Part of human nature is our desire to be social and form relationships. Farmers in the Cuyahoga Valley have relied upon the help of friends and relatives to endure economic and personal hardships that often threaten family survival. In the early 20th century, neighbors worked together in each others' fields to thresh wheat and make hay. During the Great Depression, farmers with enough produce shared food with their extended families. Participating in the local community meant that farmers could usually find the help and support they needed during tough times.
Living in a small community brought a sense of safety and security. In the 19th and early 20th centuries, valley residents knew their neighbors. Many people did not lock their doors. If you needed a ride, there was usually someone to pick you up. Children played and explored outside for hours with little adult supervision.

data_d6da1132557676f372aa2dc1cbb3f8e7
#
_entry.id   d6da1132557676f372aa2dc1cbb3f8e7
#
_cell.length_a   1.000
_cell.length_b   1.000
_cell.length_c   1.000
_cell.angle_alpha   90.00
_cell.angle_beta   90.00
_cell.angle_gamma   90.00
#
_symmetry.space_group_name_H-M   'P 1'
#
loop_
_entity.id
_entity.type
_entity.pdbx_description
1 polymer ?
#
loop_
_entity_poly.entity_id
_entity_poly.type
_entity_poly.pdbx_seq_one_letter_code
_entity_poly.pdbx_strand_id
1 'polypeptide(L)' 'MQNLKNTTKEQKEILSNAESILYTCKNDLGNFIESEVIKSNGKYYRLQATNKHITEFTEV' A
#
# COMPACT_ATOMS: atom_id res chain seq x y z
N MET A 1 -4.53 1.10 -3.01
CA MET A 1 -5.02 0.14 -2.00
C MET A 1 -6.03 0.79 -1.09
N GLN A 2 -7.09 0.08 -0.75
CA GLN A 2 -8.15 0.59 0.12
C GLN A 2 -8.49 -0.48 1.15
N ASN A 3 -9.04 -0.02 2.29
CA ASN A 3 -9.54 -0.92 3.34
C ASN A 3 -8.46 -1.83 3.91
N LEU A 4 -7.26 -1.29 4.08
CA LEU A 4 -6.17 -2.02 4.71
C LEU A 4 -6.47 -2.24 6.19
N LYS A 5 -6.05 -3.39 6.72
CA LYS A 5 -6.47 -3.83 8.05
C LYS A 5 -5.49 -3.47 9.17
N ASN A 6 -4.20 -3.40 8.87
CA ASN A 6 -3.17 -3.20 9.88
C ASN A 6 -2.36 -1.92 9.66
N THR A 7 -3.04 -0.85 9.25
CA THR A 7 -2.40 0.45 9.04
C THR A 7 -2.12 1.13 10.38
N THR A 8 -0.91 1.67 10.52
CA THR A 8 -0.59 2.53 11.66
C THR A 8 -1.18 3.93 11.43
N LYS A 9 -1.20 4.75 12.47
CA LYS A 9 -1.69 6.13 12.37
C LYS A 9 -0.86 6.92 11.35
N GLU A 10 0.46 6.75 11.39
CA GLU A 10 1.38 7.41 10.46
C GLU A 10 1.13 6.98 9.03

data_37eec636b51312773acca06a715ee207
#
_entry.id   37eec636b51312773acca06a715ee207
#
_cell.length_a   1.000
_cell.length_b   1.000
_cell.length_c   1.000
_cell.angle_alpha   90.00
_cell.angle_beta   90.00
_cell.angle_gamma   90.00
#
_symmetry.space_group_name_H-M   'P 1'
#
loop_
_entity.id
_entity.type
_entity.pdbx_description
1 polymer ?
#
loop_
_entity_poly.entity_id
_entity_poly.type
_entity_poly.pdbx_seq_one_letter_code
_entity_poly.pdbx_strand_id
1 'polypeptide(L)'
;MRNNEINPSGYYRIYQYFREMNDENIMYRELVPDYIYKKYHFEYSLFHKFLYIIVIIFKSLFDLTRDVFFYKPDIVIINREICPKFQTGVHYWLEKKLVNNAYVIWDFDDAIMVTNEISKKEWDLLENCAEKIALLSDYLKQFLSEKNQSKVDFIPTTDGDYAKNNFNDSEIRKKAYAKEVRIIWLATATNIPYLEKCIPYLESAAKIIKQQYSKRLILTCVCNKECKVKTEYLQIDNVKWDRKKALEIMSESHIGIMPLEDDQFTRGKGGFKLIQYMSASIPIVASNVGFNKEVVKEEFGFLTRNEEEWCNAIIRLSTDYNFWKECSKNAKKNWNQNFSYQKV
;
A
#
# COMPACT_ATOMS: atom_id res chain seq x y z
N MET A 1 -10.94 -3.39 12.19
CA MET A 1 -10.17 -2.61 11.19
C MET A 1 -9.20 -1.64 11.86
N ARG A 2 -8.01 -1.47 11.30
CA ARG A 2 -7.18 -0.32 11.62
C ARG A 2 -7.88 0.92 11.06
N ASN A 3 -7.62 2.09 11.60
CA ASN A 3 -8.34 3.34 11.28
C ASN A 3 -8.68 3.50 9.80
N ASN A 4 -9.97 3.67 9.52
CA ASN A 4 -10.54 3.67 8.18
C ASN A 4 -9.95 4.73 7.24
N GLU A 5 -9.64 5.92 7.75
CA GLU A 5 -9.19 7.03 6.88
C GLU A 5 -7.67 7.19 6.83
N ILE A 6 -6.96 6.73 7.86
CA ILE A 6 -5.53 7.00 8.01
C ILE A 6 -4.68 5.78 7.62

Valley residents also saw the community as a source of fun and entertainment. In communities like Everett, Peninsula, and Bedford, residents attended Home Days, local dances, and other events where they could enjoy themselves and strengthen neighborhood bonds. For families living on small farms participation in the local Grange provided vital continuing education and support.